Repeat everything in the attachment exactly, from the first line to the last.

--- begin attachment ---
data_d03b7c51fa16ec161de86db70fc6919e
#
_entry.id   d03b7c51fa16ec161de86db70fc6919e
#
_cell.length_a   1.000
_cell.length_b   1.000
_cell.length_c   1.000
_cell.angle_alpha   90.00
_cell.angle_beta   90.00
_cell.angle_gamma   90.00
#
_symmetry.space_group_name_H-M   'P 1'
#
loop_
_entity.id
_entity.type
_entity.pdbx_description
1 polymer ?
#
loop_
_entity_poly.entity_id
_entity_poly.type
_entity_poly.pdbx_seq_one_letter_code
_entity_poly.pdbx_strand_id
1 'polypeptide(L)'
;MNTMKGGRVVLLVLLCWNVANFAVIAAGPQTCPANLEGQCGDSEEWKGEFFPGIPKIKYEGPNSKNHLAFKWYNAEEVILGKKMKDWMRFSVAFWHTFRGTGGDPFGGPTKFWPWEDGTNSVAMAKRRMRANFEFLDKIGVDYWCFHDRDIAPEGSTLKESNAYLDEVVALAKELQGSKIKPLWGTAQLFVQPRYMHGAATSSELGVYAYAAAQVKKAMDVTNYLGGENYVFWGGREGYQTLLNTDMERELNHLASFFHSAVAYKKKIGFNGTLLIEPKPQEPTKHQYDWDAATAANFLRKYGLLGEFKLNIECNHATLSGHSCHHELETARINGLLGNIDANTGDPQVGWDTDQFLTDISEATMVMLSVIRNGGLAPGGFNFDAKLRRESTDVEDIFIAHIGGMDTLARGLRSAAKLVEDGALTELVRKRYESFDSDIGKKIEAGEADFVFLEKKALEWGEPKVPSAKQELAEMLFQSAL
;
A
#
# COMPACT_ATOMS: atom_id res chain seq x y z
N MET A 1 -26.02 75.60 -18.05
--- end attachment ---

data_d03b7c51fa16ec161de86db70fc6919e
#
_entry.id   d03b7c51fa16ec161de86db70fc6919e
#
_cell.length_a   1.000
_cell.length_b   1.000
_cell.length_c   1.000
_cell.angle_alpha   90.00
_cell.angle_beta   90.00
_cell.angle_gamma   90.00
#
_symmetry.space_group_name_H-M   'P 1'
#
loop_
_entity.id
_entity.type
_entity.pdbx_description
1 polymer ?
#
loop_
_entity_poly.entity_id
_entity_poly.type
_entity_poly.pdbx_seq_one_letter_code
_entity_poly.pdbx_strand_id
1 'polypeptide(L)'
;MNTMKGGRVVLLVLLCWNVANFAVIAAGPQTCPANLEGQCGDSEEWKGEFFPGIPKIKYEGPNSKNHLAFKWYNAEEVILGKKMKDWMRFSVAFWHTFRGTGGDPFGGPTKFWPWEDGTNSVAMAKRRMRANFEFLDKIGVDYWCFHDRDIAPEGSTLKESNAYLDEVVALAKELQGSKIKPLWGTAQLFVQPRYMHGAATSSELGVYAYAAAQVKKAMDVTNYLGGENYVFWGGREGYQTLLNTDMERELNHLASFFHSAVAYKKKIGFNGTLLIEPKPQEPTKHQYDWDAATAANFLRKYGLLGEFKLNIECNHATLSGHSCHHELETARINGLLGNIDANTGDPQVGWDTDQFLTDISEATMVMLSVIRNGGLAPGGFNFDAKLRRESTDVEDIFIAHIGGMDTLARGLRSAAKLVEDGALTELVRKRYESFDSDIGKKIEAGEADFVFLEKKALEWGEPKVPSAKQELAEMLFQSAL
;
A
#
# COMPACT_ATOMS: atom_id res chain seq x y z
N MET A 1 -26.02 75.60 -18.05